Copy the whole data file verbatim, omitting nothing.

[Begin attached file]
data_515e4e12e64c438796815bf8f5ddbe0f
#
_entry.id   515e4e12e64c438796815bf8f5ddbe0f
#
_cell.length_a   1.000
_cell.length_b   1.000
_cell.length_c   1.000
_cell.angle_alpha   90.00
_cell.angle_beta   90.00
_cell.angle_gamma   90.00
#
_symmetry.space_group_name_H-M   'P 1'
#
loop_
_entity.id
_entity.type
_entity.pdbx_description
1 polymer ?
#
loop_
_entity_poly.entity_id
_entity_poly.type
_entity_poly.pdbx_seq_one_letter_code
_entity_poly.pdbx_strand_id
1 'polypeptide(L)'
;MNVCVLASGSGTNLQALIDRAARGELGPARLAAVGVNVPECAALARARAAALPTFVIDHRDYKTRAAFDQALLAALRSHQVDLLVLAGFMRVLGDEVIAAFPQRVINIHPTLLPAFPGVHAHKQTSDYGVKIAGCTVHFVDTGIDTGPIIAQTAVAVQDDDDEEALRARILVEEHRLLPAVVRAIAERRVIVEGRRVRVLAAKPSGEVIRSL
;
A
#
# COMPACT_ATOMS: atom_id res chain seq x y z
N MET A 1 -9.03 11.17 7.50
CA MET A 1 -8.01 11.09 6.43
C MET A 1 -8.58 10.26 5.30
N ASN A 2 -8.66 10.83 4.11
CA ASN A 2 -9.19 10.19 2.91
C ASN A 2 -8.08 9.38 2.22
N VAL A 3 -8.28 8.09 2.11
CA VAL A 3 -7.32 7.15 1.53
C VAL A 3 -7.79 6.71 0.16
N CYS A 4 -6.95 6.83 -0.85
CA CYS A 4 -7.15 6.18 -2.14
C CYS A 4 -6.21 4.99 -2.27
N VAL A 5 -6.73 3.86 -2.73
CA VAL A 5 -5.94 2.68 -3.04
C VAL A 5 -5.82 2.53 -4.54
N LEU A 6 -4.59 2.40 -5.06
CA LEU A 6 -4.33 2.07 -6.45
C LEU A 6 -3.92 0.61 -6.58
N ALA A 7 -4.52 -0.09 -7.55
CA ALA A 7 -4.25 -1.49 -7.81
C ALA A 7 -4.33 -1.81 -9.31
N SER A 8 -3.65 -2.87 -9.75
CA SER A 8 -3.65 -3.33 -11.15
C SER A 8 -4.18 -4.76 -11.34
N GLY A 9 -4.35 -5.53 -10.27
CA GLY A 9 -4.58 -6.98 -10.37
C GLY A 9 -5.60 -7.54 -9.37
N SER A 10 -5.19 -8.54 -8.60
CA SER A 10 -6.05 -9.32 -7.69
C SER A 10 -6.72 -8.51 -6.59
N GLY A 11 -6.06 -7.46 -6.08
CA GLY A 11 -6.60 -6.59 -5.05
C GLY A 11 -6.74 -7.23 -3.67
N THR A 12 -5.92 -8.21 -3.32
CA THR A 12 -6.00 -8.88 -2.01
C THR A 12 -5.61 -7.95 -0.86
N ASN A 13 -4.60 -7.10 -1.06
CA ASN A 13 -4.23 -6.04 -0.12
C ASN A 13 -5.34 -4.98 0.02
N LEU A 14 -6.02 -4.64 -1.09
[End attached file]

data_515e4e12e64c438796815bf8f5ddbe0f
#
_entry.id   515e4e12e64c438796815bf8f5ddbe0f
#
_cell.length_a   1.000
_cell.length_b   1.000
_cell.length_c   1.000
_cell.angle_alpha   90.00
_cell.angle_beta   90.00
_cell.angle_gamma   90.00
#
_symmetry.space_group_name_H-M   'P 1'
#
loop_
_entity.id
_entity.type
_entity.pdbx_description
1 polymer ?
#
loop_
_entity_poly.entity_id
_entity_poly.type
_entity_poly.pdbx_seq_one_letter_code
_entity_poly.pdbx_strand_id
1 'polypeptide(L)'
;MNVCVLASGSGTNLQALIDRAARGELGPARLAAVGVNVPECAALARARAAALPTFVIDHRDYKTRAAFDQALLAALRSHQVDLLVLAGFMRVLGDEVIAAFPQRVINIHPTLLPAFPGVHAHKQTSDYGVKIAGCTVHFVDTGIDTGPIIAQTAVAVQDDDDEEALRARILVEEHRLLPAVVRAIAERRVIVEGRRVRVLAAKPSGEVIRSL
;
A
#
# COMPACT_ATOMS: atom_id res chain seq x y z
N MET A 1 -9.03 11.17 7.50
CA MET A 1 -8.01 11.09 6.43
C MET A 1 -8.58 10.26 5.30
N ASN A 2 -8.66 10.83 4.11
CA ASN A 2 -9.19 10.19 2.91
C ASN A 2 -8.08 9.38 2.22
N VAL A 3 -8.28 8.09 2.11
CA VAL A 3 -7.32 7.15 1.53
C VAL A 3 -7.79 6.71 0.16
N CYS A 4 -6.95 6.83 -0.85
CA CYS A 4 -7.15 6.18 -2.14
C CYS A 4 -6.21 4.99 -2.27
N VAL A 5 -6.73 3.86 -2.73
CA VAL A 5 -5.94 2.68 -3.04
C VAL A 5 -5.82 2.53 -4.54
N LEU A 6 -4.59 2.40 -5.06
CA LEU A 6 -4.33 2.07 -6.45
C LEU A 6 -3.92 0.61 -6.58
N ALA A 7 -4.52 -0.09 -7.55
CA ALA A 7 -4.25 -1.49 -7.81
C ALA A 7 -4.33 -1.81 -9.31
N SER A 8 -3.65 -2.87 -9.75
CA SER A 8 -3.65 -3.33 -11.15
C SER A 8 -4.18 -4.76 -11.34
N GLY A 9 -4.35 -5.53 -10.27
CA GLY A 9 -4.58 -6.98 -10.37
C GLY A 9 -5.60 -7.54 -9.37
N SER A 10 -5.19 -8.54 -8.60
CA SER A 10 -6.05 -9.32 -7.69
C SER A 10 -6.72 -8.51 -6.59
N GLY A 11 -6.06 -7.46 -6.08
CA GLY A 11 -6.60 -6.59 -5.05
C GLY A 11 -6.74 -7.23 -3.67
N THR A 12 -5.92 -8.21 -3.32
CA THR A 12 -6.00 -8.88 -2.01
C THR A 12 -5.61 -7.95 -0.86
N ASN A 13 -4.60 -7.10 -1.06
CA ASN A 13 -4.23 -6.04 -0.12
C ASN A 13 -5.34 -4.98 0.02
N LEU A 14 -6.02 -4.64 -1.09